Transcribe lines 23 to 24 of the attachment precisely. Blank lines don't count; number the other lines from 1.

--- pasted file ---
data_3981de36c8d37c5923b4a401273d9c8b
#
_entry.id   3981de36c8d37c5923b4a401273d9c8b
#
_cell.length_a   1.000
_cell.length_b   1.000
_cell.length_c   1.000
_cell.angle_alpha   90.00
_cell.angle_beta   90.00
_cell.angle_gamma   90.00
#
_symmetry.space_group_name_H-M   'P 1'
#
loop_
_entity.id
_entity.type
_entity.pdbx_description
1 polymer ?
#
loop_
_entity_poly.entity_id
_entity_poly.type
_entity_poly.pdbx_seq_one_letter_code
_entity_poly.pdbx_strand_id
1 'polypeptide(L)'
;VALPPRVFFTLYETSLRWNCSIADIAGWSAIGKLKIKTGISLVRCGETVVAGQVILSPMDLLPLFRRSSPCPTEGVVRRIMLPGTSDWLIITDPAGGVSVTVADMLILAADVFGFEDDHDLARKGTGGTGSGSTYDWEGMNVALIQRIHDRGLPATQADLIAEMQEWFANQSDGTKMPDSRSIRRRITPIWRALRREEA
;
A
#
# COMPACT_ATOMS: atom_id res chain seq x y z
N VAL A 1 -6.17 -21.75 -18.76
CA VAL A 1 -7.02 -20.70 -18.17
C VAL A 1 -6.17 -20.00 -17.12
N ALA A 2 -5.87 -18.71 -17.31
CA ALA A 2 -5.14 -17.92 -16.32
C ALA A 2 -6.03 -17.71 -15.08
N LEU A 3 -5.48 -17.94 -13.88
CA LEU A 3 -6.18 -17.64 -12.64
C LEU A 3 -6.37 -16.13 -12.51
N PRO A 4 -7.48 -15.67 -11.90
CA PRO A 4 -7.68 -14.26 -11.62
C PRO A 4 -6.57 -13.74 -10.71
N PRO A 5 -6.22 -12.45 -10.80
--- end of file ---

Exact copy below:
_entity_poly.pdbx_seq_one_letter_code
_entity_poly.pdbx_strand_id